To Understand the Future of MOCA, Look at its Past – Thomas Lawson

Thomas Lawson provides an overview of MOCA’s history and the ever-present complications between curatorial vision and actual funding. While the Board of Trustees’ recent decision to search for a new Chief Curator may suggest a museum on the mend, Lawson finds “a more permanent resolution isn’t in the cards until a sustainable budget is achieved, and all interested parties, including a passionate public, can agree on what that budget means in terms of programing, collection development and support, and educational outreach.” In this article Lawson traces budgetary woes from the museum’s first Director, the prolific Pontus Hulten of Centre Pompidou fame, through later Directors Jeremy Strick and Jeffrey Detich. He looks to Hulten’s brief but consequential tenure as Director (Hulten would leave before the museum opened), the significant endowment made by Italian collector Count Guiseppe Panza de Biumo at the museums founding (62 of the 80 works in the Panza Collection are currently on view at MOCA), and the financial crash of 2008. As for the latter, Lawson finds, “It was not simply that [the trustees] had failed in their fiduciary responsibilities; they had not even tried to shape an argument for their vision of the musuem’s future and had thus been unable to garner support.” For MOCA, moving forward may mean looking back. Lawson notes, “It’s past time to analyze, consider, and restate the museums mission.”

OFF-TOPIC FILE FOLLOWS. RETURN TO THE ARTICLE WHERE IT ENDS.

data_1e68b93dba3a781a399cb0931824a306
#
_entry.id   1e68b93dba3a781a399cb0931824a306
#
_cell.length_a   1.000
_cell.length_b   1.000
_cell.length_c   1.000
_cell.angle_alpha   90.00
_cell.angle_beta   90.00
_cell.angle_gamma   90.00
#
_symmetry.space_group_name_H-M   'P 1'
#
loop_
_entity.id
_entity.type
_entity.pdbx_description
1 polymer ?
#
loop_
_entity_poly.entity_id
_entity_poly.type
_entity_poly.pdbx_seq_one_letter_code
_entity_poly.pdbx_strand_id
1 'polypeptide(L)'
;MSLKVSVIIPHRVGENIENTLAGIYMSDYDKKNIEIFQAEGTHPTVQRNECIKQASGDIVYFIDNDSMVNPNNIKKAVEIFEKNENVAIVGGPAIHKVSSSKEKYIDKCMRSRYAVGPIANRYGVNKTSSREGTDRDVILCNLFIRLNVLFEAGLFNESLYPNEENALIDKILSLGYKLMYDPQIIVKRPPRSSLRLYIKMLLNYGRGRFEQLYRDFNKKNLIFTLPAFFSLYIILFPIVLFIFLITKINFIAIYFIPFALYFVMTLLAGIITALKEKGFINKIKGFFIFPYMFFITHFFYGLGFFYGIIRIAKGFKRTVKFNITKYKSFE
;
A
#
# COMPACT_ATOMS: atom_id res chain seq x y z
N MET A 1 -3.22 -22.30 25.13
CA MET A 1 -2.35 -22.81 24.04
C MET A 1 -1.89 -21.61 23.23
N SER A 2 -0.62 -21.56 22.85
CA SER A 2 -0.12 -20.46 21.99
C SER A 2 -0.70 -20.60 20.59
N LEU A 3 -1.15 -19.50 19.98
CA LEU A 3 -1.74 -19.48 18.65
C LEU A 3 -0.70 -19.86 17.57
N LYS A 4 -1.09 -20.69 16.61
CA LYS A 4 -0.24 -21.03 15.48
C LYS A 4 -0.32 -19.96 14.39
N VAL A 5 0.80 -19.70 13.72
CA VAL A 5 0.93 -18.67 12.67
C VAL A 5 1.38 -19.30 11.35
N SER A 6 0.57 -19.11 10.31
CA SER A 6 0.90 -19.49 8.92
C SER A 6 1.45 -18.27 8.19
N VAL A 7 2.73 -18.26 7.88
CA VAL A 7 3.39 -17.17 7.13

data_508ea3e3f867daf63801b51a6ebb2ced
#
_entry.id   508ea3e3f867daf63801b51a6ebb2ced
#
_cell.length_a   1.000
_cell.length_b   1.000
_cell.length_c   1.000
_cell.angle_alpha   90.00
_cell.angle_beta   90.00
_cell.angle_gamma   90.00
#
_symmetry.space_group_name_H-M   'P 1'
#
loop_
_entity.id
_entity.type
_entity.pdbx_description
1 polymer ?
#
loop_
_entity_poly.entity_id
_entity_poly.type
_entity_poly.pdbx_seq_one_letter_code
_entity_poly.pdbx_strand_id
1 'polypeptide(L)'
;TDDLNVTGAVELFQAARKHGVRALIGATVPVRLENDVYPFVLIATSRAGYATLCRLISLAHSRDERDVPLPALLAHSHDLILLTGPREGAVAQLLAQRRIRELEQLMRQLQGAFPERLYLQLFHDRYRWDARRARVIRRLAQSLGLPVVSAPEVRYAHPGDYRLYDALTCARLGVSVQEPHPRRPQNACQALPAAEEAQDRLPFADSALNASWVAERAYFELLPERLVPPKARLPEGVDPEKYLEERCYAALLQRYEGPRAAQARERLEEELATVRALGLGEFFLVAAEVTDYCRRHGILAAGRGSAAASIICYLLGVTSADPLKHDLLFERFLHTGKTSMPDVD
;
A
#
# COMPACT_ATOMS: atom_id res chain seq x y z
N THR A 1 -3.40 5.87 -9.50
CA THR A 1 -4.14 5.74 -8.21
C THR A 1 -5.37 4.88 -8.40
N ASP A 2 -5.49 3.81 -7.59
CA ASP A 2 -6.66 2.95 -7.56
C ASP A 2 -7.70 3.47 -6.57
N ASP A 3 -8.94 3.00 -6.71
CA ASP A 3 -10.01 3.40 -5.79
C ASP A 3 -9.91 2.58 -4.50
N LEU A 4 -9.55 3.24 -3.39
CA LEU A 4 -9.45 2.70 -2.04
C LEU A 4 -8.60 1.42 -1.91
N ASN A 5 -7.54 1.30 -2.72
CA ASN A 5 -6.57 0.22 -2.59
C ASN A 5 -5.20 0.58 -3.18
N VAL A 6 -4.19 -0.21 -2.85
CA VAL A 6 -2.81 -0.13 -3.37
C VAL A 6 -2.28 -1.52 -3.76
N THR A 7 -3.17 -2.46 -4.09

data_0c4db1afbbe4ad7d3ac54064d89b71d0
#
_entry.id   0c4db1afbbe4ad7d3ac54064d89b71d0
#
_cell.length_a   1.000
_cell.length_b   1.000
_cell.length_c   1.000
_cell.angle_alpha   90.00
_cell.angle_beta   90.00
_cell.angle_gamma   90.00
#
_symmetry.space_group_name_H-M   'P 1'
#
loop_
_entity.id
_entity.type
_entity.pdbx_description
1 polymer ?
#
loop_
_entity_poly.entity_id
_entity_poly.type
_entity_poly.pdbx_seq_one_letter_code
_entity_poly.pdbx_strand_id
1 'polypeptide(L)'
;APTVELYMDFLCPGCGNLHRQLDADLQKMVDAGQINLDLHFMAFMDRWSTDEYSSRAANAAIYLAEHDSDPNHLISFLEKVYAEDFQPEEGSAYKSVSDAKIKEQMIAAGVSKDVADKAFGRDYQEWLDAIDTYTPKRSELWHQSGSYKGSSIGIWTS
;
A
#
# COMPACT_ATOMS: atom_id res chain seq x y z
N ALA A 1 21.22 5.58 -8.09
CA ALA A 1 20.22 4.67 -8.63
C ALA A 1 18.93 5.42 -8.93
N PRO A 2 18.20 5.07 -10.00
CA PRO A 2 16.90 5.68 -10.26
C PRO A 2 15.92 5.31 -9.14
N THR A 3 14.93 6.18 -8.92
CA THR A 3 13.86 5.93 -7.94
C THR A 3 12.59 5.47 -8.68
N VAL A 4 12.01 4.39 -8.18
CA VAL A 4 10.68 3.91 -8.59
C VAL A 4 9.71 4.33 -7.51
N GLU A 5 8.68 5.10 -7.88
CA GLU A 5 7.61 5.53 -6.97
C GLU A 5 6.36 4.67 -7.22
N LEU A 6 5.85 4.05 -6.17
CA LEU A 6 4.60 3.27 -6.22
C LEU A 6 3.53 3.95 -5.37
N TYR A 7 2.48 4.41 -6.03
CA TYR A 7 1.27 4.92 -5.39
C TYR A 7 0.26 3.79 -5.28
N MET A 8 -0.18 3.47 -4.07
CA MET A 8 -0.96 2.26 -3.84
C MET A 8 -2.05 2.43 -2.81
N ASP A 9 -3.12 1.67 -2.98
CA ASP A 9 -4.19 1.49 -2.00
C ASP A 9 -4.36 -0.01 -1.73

SOURCE: Thomas Lawson, “To Understand the Future of MOCA, Look at its Past,” Los Angeles Magazine (August 16, 2012). To continue reading click the link below: